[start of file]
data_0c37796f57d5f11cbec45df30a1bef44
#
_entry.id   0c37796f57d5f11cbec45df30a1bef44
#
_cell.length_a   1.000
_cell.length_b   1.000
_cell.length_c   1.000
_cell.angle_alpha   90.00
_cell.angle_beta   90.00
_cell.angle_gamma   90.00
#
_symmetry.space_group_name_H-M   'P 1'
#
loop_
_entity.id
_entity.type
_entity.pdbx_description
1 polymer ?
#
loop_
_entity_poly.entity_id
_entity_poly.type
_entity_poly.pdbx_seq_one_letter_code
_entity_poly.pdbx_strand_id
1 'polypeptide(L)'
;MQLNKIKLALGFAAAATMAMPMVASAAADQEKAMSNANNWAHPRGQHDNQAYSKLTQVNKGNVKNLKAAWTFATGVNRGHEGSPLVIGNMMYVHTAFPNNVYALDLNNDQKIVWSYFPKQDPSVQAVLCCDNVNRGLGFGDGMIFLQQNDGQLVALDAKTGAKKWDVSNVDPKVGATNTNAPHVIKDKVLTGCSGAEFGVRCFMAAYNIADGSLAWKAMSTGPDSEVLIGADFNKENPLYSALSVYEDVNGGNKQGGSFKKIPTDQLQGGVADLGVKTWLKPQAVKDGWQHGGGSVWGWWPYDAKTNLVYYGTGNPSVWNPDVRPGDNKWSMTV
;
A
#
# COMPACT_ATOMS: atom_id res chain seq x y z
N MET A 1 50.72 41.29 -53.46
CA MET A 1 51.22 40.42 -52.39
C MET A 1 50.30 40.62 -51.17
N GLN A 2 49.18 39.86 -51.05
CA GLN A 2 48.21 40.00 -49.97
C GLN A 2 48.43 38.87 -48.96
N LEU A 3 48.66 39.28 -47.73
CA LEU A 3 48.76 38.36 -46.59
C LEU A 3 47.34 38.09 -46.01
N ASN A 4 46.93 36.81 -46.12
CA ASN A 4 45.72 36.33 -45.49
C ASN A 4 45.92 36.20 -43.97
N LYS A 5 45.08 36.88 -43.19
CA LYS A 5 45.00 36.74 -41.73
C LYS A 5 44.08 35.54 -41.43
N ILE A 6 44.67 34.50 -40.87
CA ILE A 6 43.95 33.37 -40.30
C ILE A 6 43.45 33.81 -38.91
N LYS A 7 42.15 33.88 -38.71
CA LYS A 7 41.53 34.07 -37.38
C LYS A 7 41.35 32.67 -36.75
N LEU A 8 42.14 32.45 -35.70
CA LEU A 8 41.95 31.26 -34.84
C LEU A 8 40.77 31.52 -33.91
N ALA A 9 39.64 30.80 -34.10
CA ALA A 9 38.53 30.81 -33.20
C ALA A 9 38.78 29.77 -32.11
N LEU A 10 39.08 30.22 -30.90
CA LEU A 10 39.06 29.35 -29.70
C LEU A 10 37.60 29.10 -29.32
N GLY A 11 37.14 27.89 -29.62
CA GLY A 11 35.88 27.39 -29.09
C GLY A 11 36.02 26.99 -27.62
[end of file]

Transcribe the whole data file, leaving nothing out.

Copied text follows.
data_0c37796f57d5f11cbec45df30a1bef44
#
_entry.id   0c37796f57d5f11cbec45df30a1bef44
#
_cell.length_a   1.000
_cell.length_b   1.000
_cell.length_c   1.000
_cell.angle_alpha   90.00
_cell.angle_beta   90.00
_cell.angle_gamma   90.00
#
_symmetry.space_group_name_H-M   'P 1'
#
loop_
_entity.id
_entity.type
_entity.pdbx_description
1 polymer ?
#
loop_
_entity_poly.entity_id
_entity_poly.type
_entity_poly.pdbx_seq_one_letter_code
_entity_poly.pdbx_strand_id
1 'polypeptide(L)'
;MQLNKIKLALGFAAAATMAMPMVASAAADQEKAMSNANNWAHPRGQHDNQAYSKLTQVNKGNVKNLKAAWTFATGVNRGHEGSPLVIGNMMYVHTAFPNNVYALDLNNDQKIVWSYFPKQDPSVQAVLCCDNVNRGLGFGDGMIFLQQNDGQLVALDAKTGAKKWDVSNVDPKVGATNTNAPHVIKDKVLTGCSGAEFGVRCFMAAYNIADGSLAWKAMSTGPDSEVLIGADFNKENPLYSALSVYEDVNGGNKQGGSFKKIPTDQLQGGVADLGVKTWLKPQAVKDGWQHGGGSVWGWWPYDAKTNLVYYGTGNPSVWNPDVRPGDNKWSMTV
;
A
#
# COMPACT_ATOMS: atom_id res chain seq x y z
N MET A 1 50.72 41.29 -53.46
CA MET A 1 51.22 40.42 -52.39
C MET A 1 50.30 40.62 -51.17
N GLN A 2 49.18 39.86 -51.05
CA GLN A 2 48.21 40.00 -49.97
C GLN A 2 48.43 38.87 -48.96
N LEU A 3 48.66 39.28 -47.73
CA LEU A 3 48.76 38.36 -46.59
C LEU A 3 47.34 38.09 -46.01
N ASN A 4 46.93 36.81 -46.12
CA ASN A 4 45.72 36.33 -45.49
C ASN A 4 45.92 36.20 -43.97
N LYS A 5 45.08 36.88 -43.19
CA LYS A 5 45.00 36.74 -41.73
C LYS A 5 44.08 35.54 -41.43
N ILE A 6 44.67 34.50 -40.87
CA ILE A 6 43.95 33.37 -40.30
C ILE A 6 43.45 33.81 -38.91
N LYS A 7 42.15 33.88 -38.71
CA LYS A 7 41.53 34.07 -37.38
C LYS A 7 41.35 32.67 -36.75
N LEU A 8 42.14 32.45 -35.70
CA LEU A 8 41.95 31.26 -34.84
C LEU A 8 40.77 31.52 -33.91
N ALA A 9 39.64 30.80 -34.10
CA ALA A 9 38.53 30.81 -33.20
C ALA A 9 38.78 29.77 -32.11
N LEU A 10 39.08 30.22 -30.90
CA LEU A 10 39.06 29.35 -29.70
C LEU A 10 37.60 29.10 -29.32
N GLY A 11 37.14 27.89 -29.62
CA GLY A 11 35.88 27.39 -29.09
C GLY A 11 36.02 26.99 -27.62